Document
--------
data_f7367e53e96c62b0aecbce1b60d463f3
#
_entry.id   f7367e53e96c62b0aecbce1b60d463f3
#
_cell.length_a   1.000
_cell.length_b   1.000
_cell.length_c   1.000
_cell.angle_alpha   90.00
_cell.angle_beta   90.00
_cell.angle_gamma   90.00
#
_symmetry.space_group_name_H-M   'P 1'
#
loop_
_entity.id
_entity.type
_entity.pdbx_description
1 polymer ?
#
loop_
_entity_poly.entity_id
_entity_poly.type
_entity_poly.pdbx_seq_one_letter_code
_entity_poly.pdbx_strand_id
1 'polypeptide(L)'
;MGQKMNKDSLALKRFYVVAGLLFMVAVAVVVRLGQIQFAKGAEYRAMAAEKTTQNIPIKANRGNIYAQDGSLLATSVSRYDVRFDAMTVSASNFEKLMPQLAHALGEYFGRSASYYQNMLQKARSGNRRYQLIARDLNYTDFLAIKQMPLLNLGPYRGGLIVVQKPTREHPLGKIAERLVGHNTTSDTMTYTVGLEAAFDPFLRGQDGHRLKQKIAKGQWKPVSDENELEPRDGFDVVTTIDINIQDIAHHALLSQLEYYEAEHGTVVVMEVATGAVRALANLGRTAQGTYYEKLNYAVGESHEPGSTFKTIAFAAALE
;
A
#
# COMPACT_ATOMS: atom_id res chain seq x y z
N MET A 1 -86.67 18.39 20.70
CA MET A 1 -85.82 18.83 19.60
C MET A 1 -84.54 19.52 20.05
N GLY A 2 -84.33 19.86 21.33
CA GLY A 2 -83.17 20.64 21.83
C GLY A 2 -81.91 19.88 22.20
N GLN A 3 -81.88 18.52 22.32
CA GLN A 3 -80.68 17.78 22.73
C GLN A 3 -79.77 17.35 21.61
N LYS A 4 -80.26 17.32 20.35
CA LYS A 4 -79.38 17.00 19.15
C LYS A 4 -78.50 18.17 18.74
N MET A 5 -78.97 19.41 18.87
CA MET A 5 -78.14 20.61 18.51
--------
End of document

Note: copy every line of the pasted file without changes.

data_f7367e53e96c62b0aecbce1b60d463f3
#
_entry.id   f7367e53e96c62b0aecbce1b60d463f3
#
_cell.length_a   1.000
_cell.length_b   1.000
_cell.length_c   1.000
_cell.angle_alpha   90.00
_cell.angle_beta   90.00
_cell.angle_gamma   90.00
#
_symmetry.space_group_name_H-M   'P 1'
#
loop_
_entity.id
_entity.type
_entity.pdbx_description
1 polymer ?
#
loop_
_entity_poly.entity_id
_entity_poly.type
_entity_poly.pdbx_seq_one_letter_code
_entity_poly.pdbx_strand_id
1 'polypeptide(L)'
;MGQKMNKDSLALKRFYVVAGLLFMVAVAVVVRLGQIQFAKGAEYRAMAAEKTTQNIPIKANRGNIYAQDGSLLATSVSRYDVRFDAMTVSASNFEKLMPQLAHALGEYFGRSASYYQNMLQKARSGNRRYQLIARDLNYTDFLAIKQMPLLNLGPYRGGLIVVQKPTREHPLGKIAERLVGHNTTSDTMTYTVGLEAAFDPFLRGQDGHRLKQKIAKGQWKPVSDENELEPRDGFDVVTTIDINIQDIAHHALLSQLEYYEAEHGTVVVMEVATGAVRALANLGRTAQGTYYEKLNYAVGESHEPGSTFKTIAFAAALE
;
A
#
# COMPACT_ATOMS: atom_id res chain seq x y z
N MET A 1 -86.67 18.39 20.70
CA MET A 1 -85.82 18.83 19.60
C MET A 1 -84.54 19.52 20.05
N GLY A 2 -84.33 19.86 21.33
CA GLY A 2 -83.17 20.64 21.83
C GLY A 2 -81.91 19.88 22.20
N GLN A 3 -81.88 18.52 22.32
CA GLN A 3 -80.68 17.78 22.73
C GLN A 3 -79.77 17.35 21.61
N LYS A 4 -80.26 17.32 20.35
CA LYS A 4 -79.38 17.00 19.15
C LYS A 4 -78.50 18.17 18.74
N MET A 5 -78.97 19.41 18.87
CA MET A 5 -78.14 20.61 18.51